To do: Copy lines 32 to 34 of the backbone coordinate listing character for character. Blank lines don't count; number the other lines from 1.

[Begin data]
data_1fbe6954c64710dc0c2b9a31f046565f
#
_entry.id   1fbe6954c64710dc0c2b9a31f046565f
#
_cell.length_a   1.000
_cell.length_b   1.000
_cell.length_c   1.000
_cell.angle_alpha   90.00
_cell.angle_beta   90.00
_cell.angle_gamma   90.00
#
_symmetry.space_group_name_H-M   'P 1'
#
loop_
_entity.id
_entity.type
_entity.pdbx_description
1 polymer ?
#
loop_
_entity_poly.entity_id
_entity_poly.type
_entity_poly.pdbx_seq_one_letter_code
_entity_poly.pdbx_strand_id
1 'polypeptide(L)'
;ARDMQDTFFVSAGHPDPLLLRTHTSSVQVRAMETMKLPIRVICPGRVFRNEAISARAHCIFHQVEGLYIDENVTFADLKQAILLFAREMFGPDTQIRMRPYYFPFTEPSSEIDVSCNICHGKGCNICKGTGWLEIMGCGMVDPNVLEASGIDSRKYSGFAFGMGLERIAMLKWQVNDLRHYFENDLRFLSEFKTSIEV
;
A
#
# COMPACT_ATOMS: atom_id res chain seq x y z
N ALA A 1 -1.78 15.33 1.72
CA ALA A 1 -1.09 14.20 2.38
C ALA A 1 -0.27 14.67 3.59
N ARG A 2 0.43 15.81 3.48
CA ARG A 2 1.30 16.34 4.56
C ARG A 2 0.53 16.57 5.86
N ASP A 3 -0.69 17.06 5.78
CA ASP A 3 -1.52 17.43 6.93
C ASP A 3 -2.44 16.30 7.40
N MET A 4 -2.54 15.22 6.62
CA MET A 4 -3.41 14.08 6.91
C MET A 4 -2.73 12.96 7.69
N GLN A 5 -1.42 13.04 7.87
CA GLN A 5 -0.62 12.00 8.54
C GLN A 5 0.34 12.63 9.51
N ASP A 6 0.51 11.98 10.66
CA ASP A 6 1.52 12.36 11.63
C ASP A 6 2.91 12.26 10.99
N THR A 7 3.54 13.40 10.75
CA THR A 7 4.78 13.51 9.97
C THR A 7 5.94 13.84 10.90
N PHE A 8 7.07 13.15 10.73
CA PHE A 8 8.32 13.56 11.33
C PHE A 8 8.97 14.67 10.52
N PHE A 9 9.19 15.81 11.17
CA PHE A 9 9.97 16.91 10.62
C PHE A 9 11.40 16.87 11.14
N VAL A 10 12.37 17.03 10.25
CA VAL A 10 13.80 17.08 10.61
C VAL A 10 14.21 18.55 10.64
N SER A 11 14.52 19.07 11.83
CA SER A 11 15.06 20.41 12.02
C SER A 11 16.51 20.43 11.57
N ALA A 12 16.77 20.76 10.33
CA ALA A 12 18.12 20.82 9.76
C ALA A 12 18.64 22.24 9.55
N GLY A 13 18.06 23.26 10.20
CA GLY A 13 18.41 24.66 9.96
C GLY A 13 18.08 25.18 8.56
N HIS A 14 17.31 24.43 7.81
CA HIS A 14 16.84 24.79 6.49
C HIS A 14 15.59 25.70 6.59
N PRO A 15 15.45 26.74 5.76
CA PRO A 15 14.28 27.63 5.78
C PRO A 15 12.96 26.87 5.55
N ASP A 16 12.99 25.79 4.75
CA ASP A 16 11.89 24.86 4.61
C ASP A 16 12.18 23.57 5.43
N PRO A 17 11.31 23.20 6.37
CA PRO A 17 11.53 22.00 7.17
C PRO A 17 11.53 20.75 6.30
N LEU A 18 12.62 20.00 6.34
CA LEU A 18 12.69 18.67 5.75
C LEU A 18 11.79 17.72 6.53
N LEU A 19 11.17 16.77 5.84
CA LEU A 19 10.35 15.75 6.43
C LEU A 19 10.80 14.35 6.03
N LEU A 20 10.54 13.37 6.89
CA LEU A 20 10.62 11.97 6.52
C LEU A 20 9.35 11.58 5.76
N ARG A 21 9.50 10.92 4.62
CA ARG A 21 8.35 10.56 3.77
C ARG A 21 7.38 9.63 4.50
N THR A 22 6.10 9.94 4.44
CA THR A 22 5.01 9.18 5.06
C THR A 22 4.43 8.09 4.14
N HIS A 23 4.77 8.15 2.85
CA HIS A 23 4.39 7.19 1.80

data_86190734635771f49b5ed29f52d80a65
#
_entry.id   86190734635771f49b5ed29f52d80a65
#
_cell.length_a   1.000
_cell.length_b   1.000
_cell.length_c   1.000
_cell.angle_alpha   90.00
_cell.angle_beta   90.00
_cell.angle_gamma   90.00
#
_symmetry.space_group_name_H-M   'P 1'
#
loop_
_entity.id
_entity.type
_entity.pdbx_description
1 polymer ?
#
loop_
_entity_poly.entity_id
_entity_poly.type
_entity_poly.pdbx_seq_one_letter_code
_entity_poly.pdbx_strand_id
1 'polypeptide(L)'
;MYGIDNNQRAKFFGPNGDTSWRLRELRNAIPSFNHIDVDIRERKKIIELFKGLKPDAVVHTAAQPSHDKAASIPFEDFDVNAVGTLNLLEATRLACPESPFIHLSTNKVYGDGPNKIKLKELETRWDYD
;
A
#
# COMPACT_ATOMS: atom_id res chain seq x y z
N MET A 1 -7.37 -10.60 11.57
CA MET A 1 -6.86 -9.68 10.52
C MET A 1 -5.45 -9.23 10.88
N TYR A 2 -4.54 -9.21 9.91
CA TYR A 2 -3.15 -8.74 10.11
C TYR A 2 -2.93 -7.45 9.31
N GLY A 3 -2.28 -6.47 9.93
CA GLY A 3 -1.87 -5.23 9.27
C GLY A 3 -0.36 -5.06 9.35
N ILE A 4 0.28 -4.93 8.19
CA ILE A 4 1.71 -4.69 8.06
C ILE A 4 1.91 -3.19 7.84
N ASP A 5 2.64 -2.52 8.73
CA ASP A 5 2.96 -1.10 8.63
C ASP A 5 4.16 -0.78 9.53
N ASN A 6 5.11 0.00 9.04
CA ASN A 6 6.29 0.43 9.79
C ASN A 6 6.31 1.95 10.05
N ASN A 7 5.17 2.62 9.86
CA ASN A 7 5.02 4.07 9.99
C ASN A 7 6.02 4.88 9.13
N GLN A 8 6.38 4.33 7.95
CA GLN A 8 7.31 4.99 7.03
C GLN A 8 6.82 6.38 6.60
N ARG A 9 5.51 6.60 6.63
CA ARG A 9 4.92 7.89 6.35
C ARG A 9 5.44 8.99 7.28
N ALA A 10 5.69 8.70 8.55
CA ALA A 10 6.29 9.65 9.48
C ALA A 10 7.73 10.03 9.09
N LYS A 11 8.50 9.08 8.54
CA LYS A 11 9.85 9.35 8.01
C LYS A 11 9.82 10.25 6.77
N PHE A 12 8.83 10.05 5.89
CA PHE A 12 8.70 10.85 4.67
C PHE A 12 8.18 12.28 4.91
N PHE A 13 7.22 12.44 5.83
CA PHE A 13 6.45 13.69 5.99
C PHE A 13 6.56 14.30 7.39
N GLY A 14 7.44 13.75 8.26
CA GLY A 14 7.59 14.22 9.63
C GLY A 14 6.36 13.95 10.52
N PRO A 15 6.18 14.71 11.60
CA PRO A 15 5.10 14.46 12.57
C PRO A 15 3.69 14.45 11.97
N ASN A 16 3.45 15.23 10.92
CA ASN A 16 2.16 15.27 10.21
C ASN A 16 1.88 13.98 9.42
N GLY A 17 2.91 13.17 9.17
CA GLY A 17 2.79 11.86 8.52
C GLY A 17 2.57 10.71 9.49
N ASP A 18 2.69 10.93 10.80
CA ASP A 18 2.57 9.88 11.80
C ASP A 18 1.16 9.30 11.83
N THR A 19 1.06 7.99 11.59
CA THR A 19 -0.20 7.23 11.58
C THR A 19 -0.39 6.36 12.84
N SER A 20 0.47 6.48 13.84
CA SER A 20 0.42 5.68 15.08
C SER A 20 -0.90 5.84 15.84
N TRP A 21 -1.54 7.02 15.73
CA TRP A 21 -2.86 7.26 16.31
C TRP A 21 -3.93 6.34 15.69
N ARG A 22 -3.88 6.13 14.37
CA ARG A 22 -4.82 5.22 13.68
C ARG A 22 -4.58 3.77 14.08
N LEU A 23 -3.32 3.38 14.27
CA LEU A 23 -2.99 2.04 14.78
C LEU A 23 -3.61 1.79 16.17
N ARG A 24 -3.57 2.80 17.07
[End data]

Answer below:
CA ALA A 1 -1.09 14.20 2.38
C ALA A 1 -0.27 14.67 3.59
N ARG A 2 0.43 15.81 3.48